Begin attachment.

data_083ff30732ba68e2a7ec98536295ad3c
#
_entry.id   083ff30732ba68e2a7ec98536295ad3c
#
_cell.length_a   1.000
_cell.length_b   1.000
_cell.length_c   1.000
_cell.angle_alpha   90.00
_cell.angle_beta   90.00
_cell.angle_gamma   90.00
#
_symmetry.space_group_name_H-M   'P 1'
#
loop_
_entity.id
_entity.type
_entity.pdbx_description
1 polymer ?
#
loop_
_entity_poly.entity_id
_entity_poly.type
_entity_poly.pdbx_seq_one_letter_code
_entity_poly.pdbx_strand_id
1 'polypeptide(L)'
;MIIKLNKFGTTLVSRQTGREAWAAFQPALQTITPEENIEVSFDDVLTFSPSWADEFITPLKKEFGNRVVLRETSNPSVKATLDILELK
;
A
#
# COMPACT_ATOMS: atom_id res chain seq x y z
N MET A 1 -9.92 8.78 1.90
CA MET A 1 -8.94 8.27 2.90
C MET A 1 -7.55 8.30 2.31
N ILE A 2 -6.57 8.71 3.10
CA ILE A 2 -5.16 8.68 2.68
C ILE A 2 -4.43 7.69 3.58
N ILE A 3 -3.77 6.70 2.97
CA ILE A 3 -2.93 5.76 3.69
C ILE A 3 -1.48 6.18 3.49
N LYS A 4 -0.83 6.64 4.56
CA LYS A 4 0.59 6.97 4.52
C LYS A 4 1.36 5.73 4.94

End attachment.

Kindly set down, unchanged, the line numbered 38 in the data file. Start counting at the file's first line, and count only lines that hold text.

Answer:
CA ILE A 3 -2.93 5.76 3.69